Analyse the Text of the Speech, Paying Particular Attention to the Following Features of Its Semantics and Lexical Structure: Use of Metaphor, Semantic Field, Text Type, Register, Intertextuality.

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In no more than 2, 250 words, analyse the text of the speech, paying particular attention to the following features of its semantics and lexical structure: use of metaphor, semantic field, text type, register, intertextuality.

Martin Luther King was one of the main leaders of the American civil rights movement, who fought against discrimination, and made a powerful appeal for justice and equality. Looking back to the history, in 1963 the America was divided into black and white population due to racism across countries. Namely, not only institutions such as schools and churches were separated but also public places like restaurants, libraries, cafes and even toilets. Besides, all the Black people, who were also called ‘Negroes’ were even forced to use separate drinking fountains. Martin Luther King delivered his speech known under the title “I have a dream”, moving public’s consciousness and people’s hurts. This particular speech, which took place on the 28th August in 1963 in Washington D.C, made King one of the greatest orators in American history. Through his speech he wanted to pass an important message to all people, highlighting that people should be treated equally and if not at that time, he believed this should have been done for the sake of the future generations. As one of the U.S. Congressman, who also gave a speech that memorable day, John Leens stated: “Dr. King had the power, the ability and capacity to transform those steps on the Lincoln Memorial into a modern day pulpit. By speaking the way he did, he educated, he inspired, and he informed not just the people there, but people throughout America and unborn generations.” Therefore, questions worth considerations are: What made Martin Luther King’s speech so special that it was ranked as the top American Speech of the 20th century? What features of the text, he delivered, touched people’s emotions, hurts and why did he use them? (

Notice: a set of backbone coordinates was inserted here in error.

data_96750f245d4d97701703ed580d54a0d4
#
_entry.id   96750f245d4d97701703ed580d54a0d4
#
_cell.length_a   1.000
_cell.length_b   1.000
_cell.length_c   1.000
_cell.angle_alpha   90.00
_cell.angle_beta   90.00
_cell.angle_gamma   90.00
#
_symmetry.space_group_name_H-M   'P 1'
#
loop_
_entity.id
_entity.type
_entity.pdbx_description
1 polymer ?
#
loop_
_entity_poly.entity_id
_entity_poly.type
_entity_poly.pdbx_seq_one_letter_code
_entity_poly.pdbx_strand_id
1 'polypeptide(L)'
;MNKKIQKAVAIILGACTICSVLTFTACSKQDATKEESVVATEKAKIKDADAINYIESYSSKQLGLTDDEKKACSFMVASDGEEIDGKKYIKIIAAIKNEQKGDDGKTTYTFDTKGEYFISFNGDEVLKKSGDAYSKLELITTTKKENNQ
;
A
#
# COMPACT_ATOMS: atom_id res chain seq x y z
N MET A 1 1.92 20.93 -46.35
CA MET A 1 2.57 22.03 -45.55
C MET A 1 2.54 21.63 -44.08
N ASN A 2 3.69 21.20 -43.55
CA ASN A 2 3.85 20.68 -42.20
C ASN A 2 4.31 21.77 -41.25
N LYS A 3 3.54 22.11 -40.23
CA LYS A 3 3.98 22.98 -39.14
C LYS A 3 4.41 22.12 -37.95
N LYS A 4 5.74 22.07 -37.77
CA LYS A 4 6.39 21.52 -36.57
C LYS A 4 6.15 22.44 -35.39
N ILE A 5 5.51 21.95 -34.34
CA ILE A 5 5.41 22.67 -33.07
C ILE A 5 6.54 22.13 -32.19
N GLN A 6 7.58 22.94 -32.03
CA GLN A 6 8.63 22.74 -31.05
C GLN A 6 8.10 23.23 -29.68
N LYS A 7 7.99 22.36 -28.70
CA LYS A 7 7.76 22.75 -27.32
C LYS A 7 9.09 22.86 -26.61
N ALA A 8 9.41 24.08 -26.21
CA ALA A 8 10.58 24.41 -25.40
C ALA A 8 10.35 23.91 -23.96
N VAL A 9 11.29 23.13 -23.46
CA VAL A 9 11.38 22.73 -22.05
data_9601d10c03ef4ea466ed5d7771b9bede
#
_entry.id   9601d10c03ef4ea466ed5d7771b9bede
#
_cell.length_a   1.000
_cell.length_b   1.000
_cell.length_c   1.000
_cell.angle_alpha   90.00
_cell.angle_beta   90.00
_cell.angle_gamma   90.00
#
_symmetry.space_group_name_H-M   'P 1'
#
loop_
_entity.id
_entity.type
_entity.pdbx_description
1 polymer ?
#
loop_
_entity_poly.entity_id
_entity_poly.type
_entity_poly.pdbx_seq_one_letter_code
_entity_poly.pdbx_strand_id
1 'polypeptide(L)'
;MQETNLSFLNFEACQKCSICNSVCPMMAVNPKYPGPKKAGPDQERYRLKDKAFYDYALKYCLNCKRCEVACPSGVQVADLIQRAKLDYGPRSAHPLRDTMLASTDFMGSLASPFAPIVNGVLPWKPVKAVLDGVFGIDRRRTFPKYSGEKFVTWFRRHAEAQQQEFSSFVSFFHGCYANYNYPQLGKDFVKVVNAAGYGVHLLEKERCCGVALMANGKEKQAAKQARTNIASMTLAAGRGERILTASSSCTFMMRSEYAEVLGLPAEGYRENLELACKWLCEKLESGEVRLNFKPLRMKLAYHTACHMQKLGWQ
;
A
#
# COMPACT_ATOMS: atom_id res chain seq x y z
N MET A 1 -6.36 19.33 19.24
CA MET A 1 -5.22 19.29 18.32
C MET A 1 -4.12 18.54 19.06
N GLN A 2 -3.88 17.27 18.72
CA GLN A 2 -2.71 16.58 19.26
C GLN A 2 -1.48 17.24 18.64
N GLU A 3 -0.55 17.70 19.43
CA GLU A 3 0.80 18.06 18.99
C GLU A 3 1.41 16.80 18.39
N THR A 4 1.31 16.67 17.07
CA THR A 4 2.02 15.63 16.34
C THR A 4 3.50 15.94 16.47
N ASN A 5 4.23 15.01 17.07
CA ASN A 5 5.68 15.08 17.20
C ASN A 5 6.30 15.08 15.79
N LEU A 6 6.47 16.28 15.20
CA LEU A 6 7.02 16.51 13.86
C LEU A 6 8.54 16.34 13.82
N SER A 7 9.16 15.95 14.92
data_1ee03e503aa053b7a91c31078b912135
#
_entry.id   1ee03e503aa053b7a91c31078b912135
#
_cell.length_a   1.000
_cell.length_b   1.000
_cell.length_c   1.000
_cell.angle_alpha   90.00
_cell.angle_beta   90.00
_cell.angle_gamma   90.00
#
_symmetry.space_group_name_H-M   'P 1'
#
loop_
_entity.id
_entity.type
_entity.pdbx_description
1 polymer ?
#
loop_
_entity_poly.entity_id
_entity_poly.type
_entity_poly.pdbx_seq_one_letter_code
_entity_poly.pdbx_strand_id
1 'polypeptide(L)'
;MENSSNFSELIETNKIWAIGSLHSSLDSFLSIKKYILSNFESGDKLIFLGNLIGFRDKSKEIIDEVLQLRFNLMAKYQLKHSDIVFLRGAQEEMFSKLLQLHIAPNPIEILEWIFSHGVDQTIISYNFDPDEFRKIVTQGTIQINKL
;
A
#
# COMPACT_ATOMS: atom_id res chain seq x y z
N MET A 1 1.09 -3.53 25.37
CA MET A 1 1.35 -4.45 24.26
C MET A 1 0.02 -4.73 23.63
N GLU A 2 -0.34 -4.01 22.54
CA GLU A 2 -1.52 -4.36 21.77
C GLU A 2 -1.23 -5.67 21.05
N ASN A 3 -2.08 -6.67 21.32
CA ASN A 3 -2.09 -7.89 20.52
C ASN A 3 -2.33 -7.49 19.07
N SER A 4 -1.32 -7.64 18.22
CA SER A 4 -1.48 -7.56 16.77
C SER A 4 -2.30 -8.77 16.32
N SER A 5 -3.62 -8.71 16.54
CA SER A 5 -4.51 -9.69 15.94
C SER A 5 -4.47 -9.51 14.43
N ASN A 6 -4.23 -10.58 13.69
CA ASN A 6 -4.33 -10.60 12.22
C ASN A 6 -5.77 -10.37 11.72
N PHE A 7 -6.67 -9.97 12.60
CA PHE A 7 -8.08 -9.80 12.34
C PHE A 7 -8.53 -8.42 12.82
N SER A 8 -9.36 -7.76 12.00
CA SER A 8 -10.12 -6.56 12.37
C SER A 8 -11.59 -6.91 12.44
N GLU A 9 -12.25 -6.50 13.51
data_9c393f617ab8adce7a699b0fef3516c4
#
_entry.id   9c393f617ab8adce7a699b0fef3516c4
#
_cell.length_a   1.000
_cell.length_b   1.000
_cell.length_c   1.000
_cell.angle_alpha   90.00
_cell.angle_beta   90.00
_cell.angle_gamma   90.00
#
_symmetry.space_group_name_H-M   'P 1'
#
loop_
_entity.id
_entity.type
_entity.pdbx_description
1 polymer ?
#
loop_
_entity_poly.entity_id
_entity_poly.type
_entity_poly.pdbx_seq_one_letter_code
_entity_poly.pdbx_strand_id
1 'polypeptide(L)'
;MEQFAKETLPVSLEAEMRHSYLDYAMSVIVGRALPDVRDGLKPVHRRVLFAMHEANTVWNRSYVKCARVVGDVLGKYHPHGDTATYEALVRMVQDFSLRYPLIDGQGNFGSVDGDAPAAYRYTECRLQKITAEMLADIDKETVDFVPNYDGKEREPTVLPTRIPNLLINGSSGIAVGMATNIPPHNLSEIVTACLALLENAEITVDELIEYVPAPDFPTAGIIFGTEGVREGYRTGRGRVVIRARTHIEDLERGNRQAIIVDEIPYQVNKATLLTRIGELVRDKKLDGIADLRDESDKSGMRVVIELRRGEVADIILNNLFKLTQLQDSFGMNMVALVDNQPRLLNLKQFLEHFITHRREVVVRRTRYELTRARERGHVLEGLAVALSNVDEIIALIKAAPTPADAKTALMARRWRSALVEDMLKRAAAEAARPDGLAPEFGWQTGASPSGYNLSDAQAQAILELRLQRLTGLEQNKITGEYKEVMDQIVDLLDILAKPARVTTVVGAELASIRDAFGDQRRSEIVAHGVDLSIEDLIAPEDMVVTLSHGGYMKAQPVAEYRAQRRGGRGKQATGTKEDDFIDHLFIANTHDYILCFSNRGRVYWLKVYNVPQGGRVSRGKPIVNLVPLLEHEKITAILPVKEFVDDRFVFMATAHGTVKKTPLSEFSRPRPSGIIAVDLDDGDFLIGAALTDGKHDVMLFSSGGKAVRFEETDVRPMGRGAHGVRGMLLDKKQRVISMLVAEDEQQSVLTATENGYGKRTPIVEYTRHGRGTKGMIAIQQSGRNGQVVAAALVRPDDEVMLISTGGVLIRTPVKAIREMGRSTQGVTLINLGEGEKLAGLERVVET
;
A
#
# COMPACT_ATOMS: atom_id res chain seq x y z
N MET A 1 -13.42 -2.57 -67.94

King’s speech was supposed to be a political speech, although it refers in many ways to the Bible, therefore it could be seen as Christian sermon. As he grew up in a black Baptist church, not surprisingly he put emphasis on religion as well as spiritualism. Such knowledge of religious words made his speech even more valuable and imaginary. His speech was made up of two parts, so the style he chose was not very complicated. Namely, each part refers to contrasting emotions, the first it is associated with the pain, whereas the second strongly expresses a strong belief in a dream of the better life in the future. Analysing the first part it is important to mention that Martin Luther King used special poetic language in order to describe the nightmare, which took place in America at that time. The evidence of it can be noticed in the following lines: “crippled by the manacle of segregation and the chains of discrimination (…) Negro slaves, who had been seared in the flames of withering injustice (…) America has given the Negro people a bad check (…).” As above mentioned the second part of speech is found around author’s dream about better, more humane future: “I have a dream that one day this nation will rise up and live out the true meaning of its creed (…) I have a dream that one day even the state of Mississippi (…) will be transformed into oasis of freedom and justice (…) I have a dream that my four little children will one day live in a nation (…) I have a dream that one day every valley shall be exalted(…).” Before he turned to the dream about the future, at the very early beginning of his speech, King had welcomed the crowd in a very optimistic way: “I am happy to join with you today in what will go down in history as the greatest demonstration for freedom in the history of our nation.” This part of speech is full of pronouns such as ‘I’, ‘you’, and ‘we’, which are used in order to build relationship between the author and the audience. Using such register, King made the audience to unit with...
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